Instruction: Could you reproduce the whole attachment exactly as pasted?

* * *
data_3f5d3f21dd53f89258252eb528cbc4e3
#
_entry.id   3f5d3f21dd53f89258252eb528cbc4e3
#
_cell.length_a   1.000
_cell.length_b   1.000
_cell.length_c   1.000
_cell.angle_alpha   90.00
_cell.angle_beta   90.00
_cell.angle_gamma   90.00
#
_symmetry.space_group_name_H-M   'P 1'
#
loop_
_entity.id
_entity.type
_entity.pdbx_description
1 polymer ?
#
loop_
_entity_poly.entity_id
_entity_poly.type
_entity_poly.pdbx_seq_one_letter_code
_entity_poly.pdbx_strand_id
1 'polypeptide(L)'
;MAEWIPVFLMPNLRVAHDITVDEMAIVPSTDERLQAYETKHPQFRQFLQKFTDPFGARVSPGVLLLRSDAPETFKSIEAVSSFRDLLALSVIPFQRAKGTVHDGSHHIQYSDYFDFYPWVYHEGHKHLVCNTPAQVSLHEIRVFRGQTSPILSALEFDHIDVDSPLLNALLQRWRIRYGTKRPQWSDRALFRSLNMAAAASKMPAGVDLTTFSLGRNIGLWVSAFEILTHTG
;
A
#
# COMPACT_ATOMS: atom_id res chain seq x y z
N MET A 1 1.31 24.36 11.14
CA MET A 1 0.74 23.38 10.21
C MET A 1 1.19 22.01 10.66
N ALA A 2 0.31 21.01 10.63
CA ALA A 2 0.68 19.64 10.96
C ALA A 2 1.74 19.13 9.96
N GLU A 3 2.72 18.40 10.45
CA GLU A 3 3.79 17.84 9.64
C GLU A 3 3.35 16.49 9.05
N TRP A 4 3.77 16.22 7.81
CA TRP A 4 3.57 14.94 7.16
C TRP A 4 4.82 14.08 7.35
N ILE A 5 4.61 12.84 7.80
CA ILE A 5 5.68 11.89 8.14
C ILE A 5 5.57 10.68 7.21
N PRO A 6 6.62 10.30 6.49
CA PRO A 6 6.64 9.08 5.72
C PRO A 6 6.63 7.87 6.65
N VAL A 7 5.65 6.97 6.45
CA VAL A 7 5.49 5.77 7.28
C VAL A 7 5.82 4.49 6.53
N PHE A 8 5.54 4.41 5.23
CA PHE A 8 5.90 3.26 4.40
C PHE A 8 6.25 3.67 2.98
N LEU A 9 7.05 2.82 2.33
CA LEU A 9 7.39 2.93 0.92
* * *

data_3f5d3f21dd53f89258252eb528cbc4e3
#
_entry.id   3f5d3f21dd53f89258252eb528cbc4e3
#
_cell.length_a   1.000
_cell.length_b   1.000
_cell.length_c   1.000
_cell.angle_alpha   90.00
_cell.angle_beta   90.00
_cell.angle_gamma   90.00
#
_symmetry.space_group_name_H-M   'P 1'
#
loop_
_entity.id
_entity.type
_entity.pdbx_description
1 polymer ?
#
loop_
_entity_poly.entity_id
_entity_poly.type
_entity_poly.pdbx_seq_one_letter_code
_entity_poly.pdbx_strand_id
1 'polypeptide(L)'
;MAEWIPVFLMPNLRVAHDITVDEMAIVPSTDERLQAYETKHPQFRQFLQKFTDPFGARVSPGVLLLRSDAPETFKSIEAVSSFRDLLALSVIPFQRAKGTVHDGSHHIQYSDYFDFYPWVYHEGHKHLVCNTPAQVSLHEIRVFRGQTSPILSALEFDHIDVDSPLLNALLQRWRIRYGTKRPQWSDRALFRSLNMAAAASKMPAGVDLTTFSLGRNIGLWVSAFEILTHTG
;
A
#
# COMPACT_ATOMS: atom_id res chain seq x y z
N MET A 1 1.31 24.36 11.14
CA MET A 1 0.74 23.38 10.21
C MET A 1 1.19 22.01 10.66
N ALA A 2 0.31 21.01 10.63
CA ALA A 2 0.68 19.64 10.96
C ALA A 2 1.74 19.13 9.96
N GLU A 3 2.72 18.40 10.45
CA GLU A 3 3.79 17.84 9.64
C GLU A 3 3.35 16.49 9.05
N TRP A 4 3.77 16.22 7.81
CA TRP A 4 3.57 14.94 7.16
C TRP A 4 4.82 14.08 7.35
N ILE A 5 4.61 12.84 7.80
CA ILE A 5 5.68 11.89 8.14
C ILE A 5 5.57 10.68 7.21
N PRO A 6 6.62 10.30 6.49
CA PRO A 6 6.64 9.08 5.72
C PRO A 6 6.63 7.87 6.65
N VAL A 7 5.65 6.97 6.45
CA VAL A 7 5.49 5.77 7.28
C VAL A 7 5.82 4.49 6.53
N PHE A 8 5.54 4.41 5.23
CA PHE A 8 5.90 3.26 4.40
C PHE A 8 6.25 3.67 2.98
N LEU A 9 7.05 2.82 2.33
CA LEU A 9 7.39 2.93 0.92